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Steam Is Going Haywire, People Can Access Others' Accounts [Updated] [And Again]

Update: It seems, for me at least, that Valve have run screaming around the building, pulling out every plug they can find, as all the servers now appear to be down.

Update 2: After an astonishing four hours of silence, Valve finally bothered to say something publicly about the massive screw-up. They told Kotaku, “As a result of a configuration change earlier today, a caching issue allowed some users to randomly see pages generated for other users for a period of less than an hour. This issue has since been resolved. We believe no unauthorized actions were allowed on accounts beyond the viewing of cached page information and no additional action is required by users.”

Original story: There we were, feeling smug in our PC slippers that Sony were having trouble authenticating new PlayStation accounts this Christmas Day, and Steam goes nutso-crazy. And in a really serious way. As Kotaku reports on this merry eve, people are logging into Steam to discover they have access to someone else’s account. Full access, letting them see email addresses, personal details, and most of all, see Steam Wallet money.

Clearly most people at Valve will be at home, filling their face with roast Vortigaunt, so a response to the crisis seems slow. At the time of writing, I’m still able to log into my Steam account through the app, but the website version seems to either be crashing under the weight of people observing the news, or brought down at their end in a “QUICK, PULL THE RED LEVER!” sort of way. Kotaku’s Jason Schreier, as well as having too many Es in his name, has found looking at purchase histories “will bounce around other random accounts too.”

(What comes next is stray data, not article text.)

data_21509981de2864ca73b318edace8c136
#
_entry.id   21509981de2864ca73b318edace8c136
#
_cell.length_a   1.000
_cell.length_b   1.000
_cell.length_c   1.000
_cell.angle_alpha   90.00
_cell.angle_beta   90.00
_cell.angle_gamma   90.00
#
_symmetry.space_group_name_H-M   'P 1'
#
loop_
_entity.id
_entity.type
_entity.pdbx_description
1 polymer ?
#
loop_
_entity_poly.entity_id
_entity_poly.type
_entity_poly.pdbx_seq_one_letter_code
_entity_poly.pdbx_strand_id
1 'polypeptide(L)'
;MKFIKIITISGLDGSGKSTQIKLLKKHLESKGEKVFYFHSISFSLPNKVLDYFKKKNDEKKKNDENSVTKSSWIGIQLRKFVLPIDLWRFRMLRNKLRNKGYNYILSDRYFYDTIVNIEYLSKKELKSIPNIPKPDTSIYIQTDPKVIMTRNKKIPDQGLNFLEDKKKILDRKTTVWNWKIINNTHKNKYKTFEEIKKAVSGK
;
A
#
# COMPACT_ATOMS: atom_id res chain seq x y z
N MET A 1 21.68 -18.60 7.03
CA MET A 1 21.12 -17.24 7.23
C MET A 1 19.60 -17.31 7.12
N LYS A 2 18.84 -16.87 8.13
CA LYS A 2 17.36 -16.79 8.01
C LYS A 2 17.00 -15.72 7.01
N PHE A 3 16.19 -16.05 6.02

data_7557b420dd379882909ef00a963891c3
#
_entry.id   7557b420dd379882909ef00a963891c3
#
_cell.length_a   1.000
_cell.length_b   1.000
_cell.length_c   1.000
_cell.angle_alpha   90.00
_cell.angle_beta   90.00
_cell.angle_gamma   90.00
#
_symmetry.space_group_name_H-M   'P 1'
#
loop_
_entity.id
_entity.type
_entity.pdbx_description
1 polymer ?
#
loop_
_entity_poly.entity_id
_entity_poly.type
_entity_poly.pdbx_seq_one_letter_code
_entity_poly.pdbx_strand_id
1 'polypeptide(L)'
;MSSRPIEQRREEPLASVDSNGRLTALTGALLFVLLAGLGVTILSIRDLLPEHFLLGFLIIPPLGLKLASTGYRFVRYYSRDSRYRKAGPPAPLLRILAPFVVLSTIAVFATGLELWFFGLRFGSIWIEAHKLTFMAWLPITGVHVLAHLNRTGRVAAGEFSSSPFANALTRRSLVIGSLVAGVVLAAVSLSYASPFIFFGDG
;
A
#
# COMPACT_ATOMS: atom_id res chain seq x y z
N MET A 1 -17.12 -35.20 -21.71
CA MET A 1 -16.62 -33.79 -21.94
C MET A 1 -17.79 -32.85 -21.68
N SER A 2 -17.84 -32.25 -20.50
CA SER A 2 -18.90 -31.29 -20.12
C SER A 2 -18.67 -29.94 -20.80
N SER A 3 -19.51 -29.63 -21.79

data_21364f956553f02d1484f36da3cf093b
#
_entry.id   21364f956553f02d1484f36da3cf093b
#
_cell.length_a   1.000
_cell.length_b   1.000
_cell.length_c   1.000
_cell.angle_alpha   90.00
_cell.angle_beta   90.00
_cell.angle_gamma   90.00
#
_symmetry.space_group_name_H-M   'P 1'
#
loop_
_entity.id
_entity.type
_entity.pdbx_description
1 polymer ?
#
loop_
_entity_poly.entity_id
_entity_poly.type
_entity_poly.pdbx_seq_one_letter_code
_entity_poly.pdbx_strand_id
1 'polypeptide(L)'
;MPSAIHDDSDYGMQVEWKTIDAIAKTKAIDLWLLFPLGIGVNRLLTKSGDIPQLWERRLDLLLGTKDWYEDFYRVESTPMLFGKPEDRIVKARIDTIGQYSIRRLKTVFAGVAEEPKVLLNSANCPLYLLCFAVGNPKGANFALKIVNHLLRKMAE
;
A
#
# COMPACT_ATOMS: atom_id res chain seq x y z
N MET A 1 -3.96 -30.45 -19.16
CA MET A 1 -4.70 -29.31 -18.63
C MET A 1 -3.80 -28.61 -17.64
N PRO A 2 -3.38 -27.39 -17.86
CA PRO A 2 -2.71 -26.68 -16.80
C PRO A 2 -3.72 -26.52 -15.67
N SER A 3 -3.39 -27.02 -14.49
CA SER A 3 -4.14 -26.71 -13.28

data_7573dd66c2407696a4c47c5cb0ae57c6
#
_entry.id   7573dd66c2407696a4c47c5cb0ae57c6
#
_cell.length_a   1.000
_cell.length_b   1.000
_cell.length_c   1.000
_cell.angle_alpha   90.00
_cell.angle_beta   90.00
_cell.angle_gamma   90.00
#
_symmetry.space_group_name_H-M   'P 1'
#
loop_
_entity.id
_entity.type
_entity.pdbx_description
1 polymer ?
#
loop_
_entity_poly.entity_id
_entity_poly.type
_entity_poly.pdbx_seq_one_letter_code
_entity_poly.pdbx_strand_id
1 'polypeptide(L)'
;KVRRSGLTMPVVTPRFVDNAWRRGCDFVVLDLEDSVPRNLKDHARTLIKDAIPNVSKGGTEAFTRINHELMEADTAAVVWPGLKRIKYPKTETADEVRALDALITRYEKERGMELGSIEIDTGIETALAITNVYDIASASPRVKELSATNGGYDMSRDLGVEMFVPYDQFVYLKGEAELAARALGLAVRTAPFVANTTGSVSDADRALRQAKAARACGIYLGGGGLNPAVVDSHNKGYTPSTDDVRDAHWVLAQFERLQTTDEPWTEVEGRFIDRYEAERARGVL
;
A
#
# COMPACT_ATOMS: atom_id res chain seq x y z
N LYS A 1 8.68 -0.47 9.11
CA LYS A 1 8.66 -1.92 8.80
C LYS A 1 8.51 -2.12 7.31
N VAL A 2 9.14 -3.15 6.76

Obviously there’s no word yet if this is a hack, some giant internal screw-up, or perhaps an elaborate ARG informing us of the imminent release of Half-Life 3. Again, according to Kotaku, Steam Guard (which fires off an email to you if someone tries to log into your account from an unrecognised computer) isn’t preventing people’s accounts from being accessed.

Edit: People in our comments are reporting it’s a caching issue, the store serving you someone else’s cached page, so if you didn’t log in, you’re fine. So glad I logged in in order to write this story. With the whole thing pulled offline, it seems people should be safe right now. I imagine they’ll insist everyone change their passwords come tomorrow. Edit: Valve are saying otherwise, but changing your password on occasion is good practice.

Keep an eye on your accounts, clearly. All the best to Valve’s engineers, whose Christmas has just been shat on from far above.

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John Walker


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